Born from drivers, Tinder daters, life-hackers, and teetotallers who still want a decent drink whilst they’re out. The Low & No (NOLO) market is booming.
Health and wellness trends have resulted in young people drinking less than ever. The desire to stay on-the-ball and live life as fast and as efficiently as possible is on the rise. Resulting in 48% of 18-24-year-olds claiming they plan on reducing their alcohol consumption over the next 12 months.
The proliferation of online-dating is also having an effect on the amount we’re drinking. Apparently, people want to stay level headed on their Tinder dates.
But these consumers are not looking for a compromise with NOLO drinks - they’re looking for an equivalent.
Brands are responding with non-alcoholic and low-alcohol spirits, beers, tonics, waters and wines.
Here are three ways we’re drinking less but better:
Soft drinks with functional benefits
We've been helping our client Botanic Lab change the social-drinking landscape in the UK by rewriting the rulebook on stereotypical ‘health drinks’ - which according to founder Rebekah Hall have been misleading people for too long.
Botanic Labs’ raw and racy drinks are functional by nature and made from rare and ancient botanical ingredients, such as Ashwagandha, Siberian Ginseng and Yerba Mate.
Drinks like Botanic Lab, Press and Plenish are popular in the gym and lifestyle spaces, but increasingly so in bars and clubs for people who still want a drink that ‘does something’ when they’re out. To meet this demand, Botanic Lab launched the UK’s first CBD soft drink: Dutch Courage.
Our newly launched rebrand for Botanic Lab is satisfying a growing audience who live fast and seek a controlled, healthy balance for pleasure and wellness.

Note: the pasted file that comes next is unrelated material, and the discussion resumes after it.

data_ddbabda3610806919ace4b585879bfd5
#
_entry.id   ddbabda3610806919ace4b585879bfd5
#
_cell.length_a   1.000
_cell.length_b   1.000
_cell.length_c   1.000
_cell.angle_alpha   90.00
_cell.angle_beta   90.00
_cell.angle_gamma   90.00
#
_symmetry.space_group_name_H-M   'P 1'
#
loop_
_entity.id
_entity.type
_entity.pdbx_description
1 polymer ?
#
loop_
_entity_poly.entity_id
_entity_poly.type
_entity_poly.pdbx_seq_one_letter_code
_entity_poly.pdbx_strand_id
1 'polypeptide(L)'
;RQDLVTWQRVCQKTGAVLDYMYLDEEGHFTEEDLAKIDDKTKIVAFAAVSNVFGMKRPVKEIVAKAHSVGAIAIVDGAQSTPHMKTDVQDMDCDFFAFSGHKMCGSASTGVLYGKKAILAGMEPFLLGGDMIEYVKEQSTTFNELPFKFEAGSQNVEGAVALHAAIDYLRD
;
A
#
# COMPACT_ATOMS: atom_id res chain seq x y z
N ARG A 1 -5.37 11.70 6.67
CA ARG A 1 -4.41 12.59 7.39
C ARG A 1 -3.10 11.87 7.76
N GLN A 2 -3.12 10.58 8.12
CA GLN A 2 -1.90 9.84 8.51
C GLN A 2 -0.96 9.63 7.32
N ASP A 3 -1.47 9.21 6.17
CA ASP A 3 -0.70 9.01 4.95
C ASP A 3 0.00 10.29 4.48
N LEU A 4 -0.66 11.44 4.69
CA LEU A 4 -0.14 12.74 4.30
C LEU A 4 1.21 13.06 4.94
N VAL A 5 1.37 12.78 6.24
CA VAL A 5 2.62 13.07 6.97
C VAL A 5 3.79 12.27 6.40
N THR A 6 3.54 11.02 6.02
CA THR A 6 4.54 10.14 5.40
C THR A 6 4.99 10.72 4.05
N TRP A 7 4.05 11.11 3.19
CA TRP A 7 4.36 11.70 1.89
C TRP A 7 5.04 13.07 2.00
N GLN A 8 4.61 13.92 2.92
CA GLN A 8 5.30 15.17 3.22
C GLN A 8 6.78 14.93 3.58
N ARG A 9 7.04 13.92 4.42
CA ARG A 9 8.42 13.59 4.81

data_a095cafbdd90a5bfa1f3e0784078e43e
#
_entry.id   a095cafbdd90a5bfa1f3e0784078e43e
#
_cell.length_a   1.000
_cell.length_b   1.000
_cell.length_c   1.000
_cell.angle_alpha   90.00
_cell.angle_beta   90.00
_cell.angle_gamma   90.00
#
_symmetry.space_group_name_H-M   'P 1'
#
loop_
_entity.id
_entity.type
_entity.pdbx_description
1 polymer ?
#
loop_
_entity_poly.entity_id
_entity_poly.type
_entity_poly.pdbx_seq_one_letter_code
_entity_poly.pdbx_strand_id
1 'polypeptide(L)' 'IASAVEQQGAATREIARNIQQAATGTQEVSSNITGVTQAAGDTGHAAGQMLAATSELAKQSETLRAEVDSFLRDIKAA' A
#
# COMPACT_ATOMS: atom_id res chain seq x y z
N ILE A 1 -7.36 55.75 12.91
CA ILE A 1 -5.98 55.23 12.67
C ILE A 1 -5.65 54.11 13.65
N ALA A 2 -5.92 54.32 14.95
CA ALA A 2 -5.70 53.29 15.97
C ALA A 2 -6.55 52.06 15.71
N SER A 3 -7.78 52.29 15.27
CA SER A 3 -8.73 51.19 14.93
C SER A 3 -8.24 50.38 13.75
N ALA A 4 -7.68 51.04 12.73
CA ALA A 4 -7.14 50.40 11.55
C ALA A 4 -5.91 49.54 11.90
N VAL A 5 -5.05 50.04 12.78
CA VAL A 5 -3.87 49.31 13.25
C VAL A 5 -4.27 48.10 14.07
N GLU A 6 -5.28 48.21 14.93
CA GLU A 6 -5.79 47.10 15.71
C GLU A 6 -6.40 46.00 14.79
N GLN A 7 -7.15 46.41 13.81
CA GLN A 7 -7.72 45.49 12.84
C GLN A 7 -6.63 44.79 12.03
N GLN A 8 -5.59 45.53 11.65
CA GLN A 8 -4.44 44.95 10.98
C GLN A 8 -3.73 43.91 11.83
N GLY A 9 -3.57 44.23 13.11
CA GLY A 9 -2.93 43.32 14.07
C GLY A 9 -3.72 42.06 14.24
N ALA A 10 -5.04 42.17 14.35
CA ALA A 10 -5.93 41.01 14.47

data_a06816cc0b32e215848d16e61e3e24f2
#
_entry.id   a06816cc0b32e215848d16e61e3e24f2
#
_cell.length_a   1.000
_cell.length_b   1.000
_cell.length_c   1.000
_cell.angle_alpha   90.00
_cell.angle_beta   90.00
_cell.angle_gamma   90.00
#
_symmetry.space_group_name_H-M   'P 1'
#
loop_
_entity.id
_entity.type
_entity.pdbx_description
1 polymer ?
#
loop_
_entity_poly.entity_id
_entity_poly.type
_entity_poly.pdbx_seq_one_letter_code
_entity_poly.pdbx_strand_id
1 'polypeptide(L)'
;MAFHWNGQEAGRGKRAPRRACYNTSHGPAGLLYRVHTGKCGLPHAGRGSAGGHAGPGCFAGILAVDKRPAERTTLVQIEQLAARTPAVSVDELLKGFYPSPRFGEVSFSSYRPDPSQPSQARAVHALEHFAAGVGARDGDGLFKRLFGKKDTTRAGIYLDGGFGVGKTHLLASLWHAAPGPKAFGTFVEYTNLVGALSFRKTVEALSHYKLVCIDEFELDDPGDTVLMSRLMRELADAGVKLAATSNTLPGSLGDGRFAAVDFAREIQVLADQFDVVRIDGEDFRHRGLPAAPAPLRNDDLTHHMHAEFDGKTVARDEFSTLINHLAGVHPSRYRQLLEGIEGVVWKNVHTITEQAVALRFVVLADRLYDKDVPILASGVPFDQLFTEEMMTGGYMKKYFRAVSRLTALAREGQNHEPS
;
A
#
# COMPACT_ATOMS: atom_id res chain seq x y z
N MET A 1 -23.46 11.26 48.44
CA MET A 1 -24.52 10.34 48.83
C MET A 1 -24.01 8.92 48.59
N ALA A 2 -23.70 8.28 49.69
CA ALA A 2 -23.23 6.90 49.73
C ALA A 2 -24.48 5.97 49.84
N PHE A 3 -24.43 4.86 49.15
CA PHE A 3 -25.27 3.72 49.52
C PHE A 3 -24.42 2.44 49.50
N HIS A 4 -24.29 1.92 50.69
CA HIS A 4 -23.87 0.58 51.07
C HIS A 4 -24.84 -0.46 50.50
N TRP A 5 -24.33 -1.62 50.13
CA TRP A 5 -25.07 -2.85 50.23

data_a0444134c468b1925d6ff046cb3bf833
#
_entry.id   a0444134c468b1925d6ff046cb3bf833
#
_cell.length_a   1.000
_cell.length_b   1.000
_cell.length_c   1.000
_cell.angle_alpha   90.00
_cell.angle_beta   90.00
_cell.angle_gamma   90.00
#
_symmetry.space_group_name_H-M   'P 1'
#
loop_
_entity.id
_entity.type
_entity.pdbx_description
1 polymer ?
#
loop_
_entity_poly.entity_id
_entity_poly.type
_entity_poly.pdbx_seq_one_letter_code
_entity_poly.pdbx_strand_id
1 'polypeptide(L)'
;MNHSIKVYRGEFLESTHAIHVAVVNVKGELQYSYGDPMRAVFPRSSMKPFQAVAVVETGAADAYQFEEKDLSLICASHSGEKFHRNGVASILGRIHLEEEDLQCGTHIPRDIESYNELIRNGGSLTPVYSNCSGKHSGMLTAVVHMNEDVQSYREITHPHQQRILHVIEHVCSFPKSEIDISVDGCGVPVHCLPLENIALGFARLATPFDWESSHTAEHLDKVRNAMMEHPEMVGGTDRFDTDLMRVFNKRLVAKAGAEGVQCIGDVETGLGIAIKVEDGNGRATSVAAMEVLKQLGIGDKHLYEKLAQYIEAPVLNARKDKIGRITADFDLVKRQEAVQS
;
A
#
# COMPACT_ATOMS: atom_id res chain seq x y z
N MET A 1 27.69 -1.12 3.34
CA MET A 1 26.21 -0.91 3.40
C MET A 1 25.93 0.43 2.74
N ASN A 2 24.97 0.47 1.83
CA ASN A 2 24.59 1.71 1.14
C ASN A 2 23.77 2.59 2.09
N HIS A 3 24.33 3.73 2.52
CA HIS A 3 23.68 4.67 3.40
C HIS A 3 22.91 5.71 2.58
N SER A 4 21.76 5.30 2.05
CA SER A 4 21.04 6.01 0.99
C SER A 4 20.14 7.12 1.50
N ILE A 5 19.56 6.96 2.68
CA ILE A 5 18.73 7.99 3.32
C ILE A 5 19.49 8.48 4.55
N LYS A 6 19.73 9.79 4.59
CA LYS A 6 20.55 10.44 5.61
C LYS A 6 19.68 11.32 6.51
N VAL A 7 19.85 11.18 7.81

Non-alcoholic spirits is a category of two halves.
One half, driven by millennial favourite Seedlip, is about drinks that taste like gin, vodka and rum but without the alcohol.
On the other (and more interesting) side, are the social elixirs that give you the experience and sensation of alcohol through nourishing nootropics, adaptogens and botanics. These drinks have been called everything from social tonics to euphorics.
One example is Kin Euphorics, who believe in a night where ‘social isn’t sinful and self-care doesn’t stop at sunset’. Their ‘social tonics’ include a range of ingredients, including nootropics, to help open the mind, calm the body and connect the spirit.
Similarly, Three Spirit, a plant-based ‘social elixir’ is designed for a happier, healthier, more connected night out.
Drinks behind the bar are changing more than ever before and non-alcoholic brands, big and small are jostling to work out where they sit.
Low ABV Beers
Health stints like Dry January have had their most popular year on record, with 4.2 million people trying to give up alcohol for 31 days.
And big brewers are catching on. Last year global brewer AB InBev predicted that 20% of the world’s beer production volume will be non-alcoholic or low-alcoholic by 2025 (it’s currently at 2%).
There’s an exciting new category emerging, breaking down the stereotypes that non-alcoholic beers are dull and lacking in taste and variety (which they used to be).
Big brands like Heineken, Budweiser and Peroni are adding new lines every week, but smaller brewers like BrewDog and Camden are creating their own too. Camden’s most recent release is their ‘Week Nite’ beer: a lower ABV for ‘those who prefer dancing in the kitchen to an all-night rave’.
Brewers, Nirvana, lay claim to being the only brewery in the UK dedicated solely to the production of low and alcohol-free beers. Their ‘FitBeer’ is aimed at the health and fitness market: the 0.3% Bavarian Helles lager carries just 66 calories along with a host of added health benefits such as vitamin B12 and folic acid.
Healthy hedonism is definitely on the rise as consumers seek new ways to have a good alcohol-free time without avoiding beer altogether.
SEEN has been compiled this month by our Guest-Editor and LOVE Junior Strategist Alex Theaker. Want to say hello, ask questions or challenge his cultural knowledge? Get in touch at firstname.lastname@example.org.